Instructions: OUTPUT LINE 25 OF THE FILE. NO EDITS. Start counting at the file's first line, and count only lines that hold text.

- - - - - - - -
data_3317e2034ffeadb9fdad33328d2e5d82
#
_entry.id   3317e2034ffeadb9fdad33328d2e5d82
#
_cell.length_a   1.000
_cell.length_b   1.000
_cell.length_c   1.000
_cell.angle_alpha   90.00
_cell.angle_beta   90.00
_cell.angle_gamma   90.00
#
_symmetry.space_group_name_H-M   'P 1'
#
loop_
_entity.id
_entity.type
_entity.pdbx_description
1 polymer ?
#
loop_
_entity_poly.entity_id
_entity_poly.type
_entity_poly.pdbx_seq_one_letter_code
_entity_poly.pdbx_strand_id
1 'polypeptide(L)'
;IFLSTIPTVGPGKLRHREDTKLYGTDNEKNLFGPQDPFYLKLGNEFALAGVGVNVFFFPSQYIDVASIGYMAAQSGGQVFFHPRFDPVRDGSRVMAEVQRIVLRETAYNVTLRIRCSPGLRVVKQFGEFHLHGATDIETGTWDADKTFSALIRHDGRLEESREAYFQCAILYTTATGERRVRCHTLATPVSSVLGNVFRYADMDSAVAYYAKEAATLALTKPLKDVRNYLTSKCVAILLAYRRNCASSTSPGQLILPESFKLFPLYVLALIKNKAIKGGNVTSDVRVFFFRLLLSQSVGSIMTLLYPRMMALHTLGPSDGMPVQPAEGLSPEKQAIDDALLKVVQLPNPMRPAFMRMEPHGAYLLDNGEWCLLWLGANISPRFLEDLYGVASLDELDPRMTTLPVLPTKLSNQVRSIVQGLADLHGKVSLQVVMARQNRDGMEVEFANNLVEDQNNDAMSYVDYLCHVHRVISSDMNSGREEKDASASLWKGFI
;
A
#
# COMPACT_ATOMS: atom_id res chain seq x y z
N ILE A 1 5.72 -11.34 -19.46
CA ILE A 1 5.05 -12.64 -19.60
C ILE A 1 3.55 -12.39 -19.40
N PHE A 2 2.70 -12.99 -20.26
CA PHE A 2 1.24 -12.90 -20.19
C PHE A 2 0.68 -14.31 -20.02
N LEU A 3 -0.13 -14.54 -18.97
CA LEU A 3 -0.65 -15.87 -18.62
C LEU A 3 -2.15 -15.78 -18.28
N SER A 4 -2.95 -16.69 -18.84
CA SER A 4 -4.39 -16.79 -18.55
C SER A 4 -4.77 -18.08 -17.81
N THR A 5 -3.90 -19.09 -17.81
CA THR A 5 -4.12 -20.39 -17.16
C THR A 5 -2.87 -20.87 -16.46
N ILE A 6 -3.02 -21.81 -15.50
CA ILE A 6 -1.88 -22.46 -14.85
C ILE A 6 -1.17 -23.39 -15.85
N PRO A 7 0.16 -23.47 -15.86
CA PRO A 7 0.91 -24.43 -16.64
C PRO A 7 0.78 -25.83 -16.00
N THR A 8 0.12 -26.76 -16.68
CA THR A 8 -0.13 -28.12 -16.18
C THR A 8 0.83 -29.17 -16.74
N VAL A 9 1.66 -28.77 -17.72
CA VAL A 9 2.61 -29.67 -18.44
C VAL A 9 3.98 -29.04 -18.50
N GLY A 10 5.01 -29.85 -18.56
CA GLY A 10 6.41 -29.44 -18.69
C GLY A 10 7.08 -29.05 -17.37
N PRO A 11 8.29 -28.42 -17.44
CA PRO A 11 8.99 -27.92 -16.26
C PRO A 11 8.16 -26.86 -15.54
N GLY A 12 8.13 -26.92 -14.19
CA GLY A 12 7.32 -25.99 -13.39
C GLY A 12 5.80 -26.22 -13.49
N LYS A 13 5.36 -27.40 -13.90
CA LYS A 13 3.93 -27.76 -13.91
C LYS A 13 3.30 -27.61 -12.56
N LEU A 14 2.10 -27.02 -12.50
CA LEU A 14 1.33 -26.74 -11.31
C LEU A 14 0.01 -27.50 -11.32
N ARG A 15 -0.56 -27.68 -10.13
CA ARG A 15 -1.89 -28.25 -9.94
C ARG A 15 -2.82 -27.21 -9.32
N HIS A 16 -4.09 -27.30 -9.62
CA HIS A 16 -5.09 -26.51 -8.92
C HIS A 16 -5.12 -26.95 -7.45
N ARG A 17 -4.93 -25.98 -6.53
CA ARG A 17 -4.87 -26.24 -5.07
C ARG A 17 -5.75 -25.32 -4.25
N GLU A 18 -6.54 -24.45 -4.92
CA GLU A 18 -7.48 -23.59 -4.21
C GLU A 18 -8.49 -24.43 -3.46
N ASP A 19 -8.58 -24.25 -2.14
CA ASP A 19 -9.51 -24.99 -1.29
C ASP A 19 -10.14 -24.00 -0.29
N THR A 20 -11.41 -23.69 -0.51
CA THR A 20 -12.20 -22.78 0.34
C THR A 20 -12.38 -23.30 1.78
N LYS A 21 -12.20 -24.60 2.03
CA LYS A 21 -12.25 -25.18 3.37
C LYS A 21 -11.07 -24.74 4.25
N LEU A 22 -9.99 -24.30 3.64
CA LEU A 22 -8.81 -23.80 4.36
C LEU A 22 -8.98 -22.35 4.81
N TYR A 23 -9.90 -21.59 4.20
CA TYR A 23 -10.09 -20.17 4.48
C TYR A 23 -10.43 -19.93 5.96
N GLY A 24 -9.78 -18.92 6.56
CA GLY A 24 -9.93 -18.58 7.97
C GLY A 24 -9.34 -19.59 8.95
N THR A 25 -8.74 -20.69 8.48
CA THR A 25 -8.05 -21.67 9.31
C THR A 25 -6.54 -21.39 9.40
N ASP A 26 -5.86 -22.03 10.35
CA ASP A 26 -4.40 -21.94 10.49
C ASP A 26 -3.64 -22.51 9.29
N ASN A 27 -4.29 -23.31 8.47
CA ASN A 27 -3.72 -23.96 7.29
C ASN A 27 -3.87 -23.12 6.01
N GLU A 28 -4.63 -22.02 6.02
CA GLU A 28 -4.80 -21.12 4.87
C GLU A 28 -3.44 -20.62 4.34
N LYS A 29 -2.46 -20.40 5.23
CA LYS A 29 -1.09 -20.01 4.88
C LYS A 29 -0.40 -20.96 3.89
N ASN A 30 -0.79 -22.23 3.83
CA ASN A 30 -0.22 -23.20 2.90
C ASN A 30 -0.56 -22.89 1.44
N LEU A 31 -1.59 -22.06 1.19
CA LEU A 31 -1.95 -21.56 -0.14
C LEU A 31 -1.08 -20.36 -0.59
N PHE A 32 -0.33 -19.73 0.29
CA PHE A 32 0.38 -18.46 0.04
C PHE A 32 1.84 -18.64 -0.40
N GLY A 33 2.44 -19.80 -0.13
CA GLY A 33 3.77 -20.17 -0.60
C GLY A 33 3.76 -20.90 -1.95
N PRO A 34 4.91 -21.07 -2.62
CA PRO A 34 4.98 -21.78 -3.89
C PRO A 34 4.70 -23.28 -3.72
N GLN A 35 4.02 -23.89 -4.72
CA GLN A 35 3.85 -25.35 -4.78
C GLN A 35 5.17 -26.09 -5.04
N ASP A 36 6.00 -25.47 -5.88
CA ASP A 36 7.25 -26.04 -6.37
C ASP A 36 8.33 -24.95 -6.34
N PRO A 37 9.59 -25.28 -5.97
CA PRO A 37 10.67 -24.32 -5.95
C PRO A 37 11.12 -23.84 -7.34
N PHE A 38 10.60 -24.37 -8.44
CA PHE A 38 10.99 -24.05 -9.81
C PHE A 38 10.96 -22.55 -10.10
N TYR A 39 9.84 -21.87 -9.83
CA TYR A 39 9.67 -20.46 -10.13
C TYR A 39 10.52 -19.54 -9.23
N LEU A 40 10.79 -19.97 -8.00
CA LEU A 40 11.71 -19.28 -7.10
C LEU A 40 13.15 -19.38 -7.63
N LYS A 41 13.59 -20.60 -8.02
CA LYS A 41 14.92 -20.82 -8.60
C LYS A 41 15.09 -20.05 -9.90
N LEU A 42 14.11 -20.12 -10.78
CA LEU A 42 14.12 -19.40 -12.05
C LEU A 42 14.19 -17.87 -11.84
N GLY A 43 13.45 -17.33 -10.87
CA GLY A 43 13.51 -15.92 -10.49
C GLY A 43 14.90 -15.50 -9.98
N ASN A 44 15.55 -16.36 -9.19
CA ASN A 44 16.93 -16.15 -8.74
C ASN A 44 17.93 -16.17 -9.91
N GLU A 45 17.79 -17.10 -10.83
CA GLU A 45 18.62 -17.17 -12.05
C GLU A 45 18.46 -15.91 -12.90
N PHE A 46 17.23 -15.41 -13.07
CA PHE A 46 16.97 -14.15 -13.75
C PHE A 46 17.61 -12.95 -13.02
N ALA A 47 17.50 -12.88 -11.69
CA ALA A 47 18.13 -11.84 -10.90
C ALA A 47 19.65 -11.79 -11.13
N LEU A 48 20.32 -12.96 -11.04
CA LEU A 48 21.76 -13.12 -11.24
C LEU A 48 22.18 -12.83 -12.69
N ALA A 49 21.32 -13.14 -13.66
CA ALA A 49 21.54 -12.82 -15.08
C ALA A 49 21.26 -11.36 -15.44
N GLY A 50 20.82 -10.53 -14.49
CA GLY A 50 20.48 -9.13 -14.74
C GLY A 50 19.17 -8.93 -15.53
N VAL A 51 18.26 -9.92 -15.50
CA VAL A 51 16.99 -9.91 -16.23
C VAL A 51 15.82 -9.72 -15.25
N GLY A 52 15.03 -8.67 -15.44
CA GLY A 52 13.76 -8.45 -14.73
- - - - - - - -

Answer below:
1 'polypeptide(L)'